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    Investigation of Fermi Surface Properties of Type-II Dirac Semimetal NiTe2 Using High Field Torque Magnetometry
    (2022-03-03) Nguyen, Thinh (John); Miertschin, Duncan; Shrestha, Keshav
    Topological phases of materials have attracted enormous attention recently due to their potential applications in quantum computing and fast electronic devices. In this project, we have studied NiTe2, which is one of the topological compounds, using torque magnetometry. The torque signal measured under an applied field of 35 T shows clear de Haas-van Alphen (dHvA) oscillations. The oscillations are well-defined and consist of two major frequencies at F1 = 100 T and F2 = 400 T. Both frequencies vary as the angle between the sample surface and the magnetic field increase. Additionally, the amplitude of the oscillations decreases at higher temperatures. The Berry phase calculations and analyses of temperature-dependent dHvA data using the Lifshitz-Kosevich theory will also be presented.
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    The Role of Social Comparison on Burnout, Anxiety, and Satisfaction for Facultly who Taught during the COVID-19 Pandemic
    (2022-03-03) Salazar, Leslie Ramos; Garcia, Nancy; Huntington, Heidi E.; Brooks, Mary Liz
    The global COVID-19 pandemic led to an increase in faculty who taught using video conferencing software such as Zoom across different modalities in higher education. Drawing from social comparison theory, this study examines upward and downward social comparison as mediators of the interrelationships between faculty burnout, teaching anxiety, and teaching satisfaction during the COVID-19 pandemic using a cross-sectional sample of 219 faculty. Findings reveal the mediating effect of upward social comparison on the relationship between faculty's burnout and teaching anxiety. Additionally, upward social comparison had a mediating effect on faculty's burnout and teaching satisfaction. Implications for teaching and learning using videoconferencing tools are also offered.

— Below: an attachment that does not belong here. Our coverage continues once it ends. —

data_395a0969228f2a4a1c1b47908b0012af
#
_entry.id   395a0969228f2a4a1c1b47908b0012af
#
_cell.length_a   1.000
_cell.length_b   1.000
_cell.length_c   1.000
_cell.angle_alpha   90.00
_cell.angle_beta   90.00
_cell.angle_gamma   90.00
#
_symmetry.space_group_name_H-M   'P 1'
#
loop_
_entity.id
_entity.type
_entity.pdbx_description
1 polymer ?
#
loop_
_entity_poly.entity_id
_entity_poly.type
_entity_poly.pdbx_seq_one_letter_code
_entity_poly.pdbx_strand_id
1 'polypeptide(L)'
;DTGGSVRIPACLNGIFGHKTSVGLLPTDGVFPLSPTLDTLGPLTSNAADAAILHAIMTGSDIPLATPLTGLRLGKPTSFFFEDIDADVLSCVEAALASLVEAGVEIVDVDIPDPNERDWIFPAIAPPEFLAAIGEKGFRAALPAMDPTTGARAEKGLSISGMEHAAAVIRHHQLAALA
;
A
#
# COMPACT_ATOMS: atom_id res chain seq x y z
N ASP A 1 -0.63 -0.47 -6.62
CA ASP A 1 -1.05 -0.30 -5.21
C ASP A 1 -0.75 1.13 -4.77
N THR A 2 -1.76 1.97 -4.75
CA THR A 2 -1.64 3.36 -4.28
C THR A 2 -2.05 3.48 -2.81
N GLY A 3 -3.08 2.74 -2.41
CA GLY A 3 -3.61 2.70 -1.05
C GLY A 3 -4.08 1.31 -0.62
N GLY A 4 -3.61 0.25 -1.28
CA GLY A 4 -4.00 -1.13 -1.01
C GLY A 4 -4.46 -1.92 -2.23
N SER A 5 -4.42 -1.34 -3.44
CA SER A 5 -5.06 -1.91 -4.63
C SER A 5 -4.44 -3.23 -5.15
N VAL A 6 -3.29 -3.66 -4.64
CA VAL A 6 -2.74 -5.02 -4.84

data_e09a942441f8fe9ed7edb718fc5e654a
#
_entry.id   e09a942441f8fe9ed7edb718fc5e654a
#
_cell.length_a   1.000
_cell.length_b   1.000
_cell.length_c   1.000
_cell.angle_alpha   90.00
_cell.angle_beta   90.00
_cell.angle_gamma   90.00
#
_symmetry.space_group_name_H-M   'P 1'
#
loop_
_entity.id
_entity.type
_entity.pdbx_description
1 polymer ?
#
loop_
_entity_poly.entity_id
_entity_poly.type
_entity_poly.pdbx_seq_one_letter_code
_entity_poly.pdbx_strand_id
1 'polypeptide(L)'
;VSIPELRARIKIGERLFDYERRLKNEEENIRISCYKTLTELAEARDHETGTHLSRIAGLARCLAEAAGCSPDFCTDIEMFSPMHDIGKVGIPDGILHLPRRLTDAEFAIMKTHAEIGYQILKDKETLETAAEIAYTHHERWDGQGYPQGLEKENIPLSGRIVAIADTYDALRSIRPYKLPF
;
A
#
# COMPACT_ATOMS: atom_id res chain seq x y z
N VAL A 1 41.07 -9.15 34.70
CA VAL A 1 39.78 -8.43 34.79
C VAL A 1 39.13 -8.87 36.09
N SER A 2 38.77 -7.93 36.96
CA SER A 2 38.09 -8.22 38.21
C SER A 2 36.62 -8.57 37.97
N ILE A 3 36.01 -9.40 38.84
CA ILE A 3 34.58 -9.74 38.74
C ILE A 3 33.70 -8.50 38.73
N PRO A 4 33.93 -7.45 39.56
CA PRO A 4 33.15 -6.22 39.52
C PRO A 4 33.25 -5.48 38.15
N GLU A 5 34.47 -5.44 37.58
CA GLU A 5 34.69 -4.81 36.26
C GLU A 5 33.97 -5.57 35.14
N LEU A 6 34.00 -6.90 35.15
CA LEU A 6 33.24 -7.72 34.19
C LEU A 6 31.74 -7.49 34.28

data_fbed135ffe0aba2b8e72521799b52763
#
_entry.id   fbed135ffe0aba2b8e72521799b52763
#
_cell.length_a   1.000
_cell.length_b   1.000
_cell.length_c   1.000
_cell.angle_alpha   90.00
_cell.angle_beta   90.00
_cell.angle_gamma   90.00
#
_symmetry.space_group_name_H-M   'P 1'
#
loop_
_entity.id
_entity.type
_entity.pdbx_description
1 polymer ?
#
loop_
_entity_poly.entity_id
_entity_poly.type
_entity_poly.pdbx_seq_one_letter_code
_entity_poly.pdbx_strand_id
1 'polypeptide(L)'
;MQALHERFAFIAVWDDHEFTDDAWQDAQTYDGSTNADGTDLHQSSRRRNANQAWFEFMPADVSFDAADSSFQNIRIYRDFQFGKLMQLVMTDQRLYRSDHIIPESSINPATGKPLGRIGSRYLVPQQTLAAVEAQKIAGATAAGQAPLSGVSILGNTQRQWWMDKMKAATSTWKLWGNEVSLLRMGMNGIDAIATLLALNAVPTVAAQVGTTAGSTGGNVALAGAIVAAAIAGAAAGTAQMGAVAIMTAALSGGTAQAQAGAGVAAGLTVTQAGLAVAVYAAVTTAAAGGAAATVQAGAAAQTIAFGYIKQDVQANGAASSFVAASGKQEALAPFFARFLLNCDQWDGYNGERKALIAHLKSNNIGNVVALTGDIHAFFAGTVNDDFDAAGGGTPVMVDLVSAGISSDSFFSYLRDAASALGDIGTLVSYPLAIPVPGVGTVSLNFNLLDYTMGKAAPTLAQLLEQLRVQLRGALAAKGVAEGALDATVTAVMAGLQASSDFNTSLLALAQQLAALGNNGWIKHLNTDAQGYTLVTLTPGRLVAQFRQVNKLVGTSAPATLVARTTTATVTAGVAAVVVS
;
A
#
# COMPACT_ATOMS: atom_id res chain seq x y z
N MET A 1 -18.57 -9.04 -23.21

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    Escape the Typical Classroom Humdrum: An Innovative Approach to APRN Education
    (2022-03-03) Phillips, Angela; Neely, Shaina; smoot, Teresa
    Escape rooms originally developed for entertainment have been modified and used as a didactic tool in teaching and learning (Taraldsen, Haara, Lysne, Jensen, & Jenssen, 2020). Game-based learning offers opportunities related to active learning, creativity, problem solving and social interaction and is well suited for use within nursing education (Taraldsen et al., 2020). Learner centered design theory moves beyond didactic instruction and illustrates alternate modalities of scholarship (Soloway, Guzdian, & Hay, 1994). Escape room scenarios allow graduate nursing students to participate in active learning and creative thinking to transfer the use of acquired knowledge in the clinical setting. In the fall semester of 2021, the Family Nurse Practitioner (FNP) program faculty began the use of escape rooms as an activity during class time. Due to the hybrid format delivery of the FNP program, class time is utilized for accelerated learning experiences. Active learning was evaluated through student surveys. One hundred percent of students achieved a moderate to great gain in knowledge within both types of escape room activities. All FNP students believed educational objectives were met. The goal of this poster is to increase awareness of escape room use within graduate nursing education and to report data collected during use in fall, 2021.
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    Thermal Stability and Degradation of Batteries
    (2022-03-03) Pal, Anirban; Bhattacharia, Sanjoy
    Li-ion batteries often run the risk of explosion via thermal runaway caused by internal short circuits. Such internal short circuits can be caused by mechanical, electrical or thermal means. Another cause of concern is the ageing of the battery that can limit its capacity, performance, lifespan and safety. In this work, we wish to investigate the thermal stability and degradation of batteries using differential scanning calorimetry (DSC), X-ray diffraction (XRD), scanning electron microscopy (SEM), battery analyzer and computer simulations. Specifically, the goal is study two aspects of commercial Li-ion coin cell batteries: (a) kinetics and mechanisms of thermal runaway mechanisms in coin-cell batteries, (b) degradation of battery components across various cycling rates and temperatures.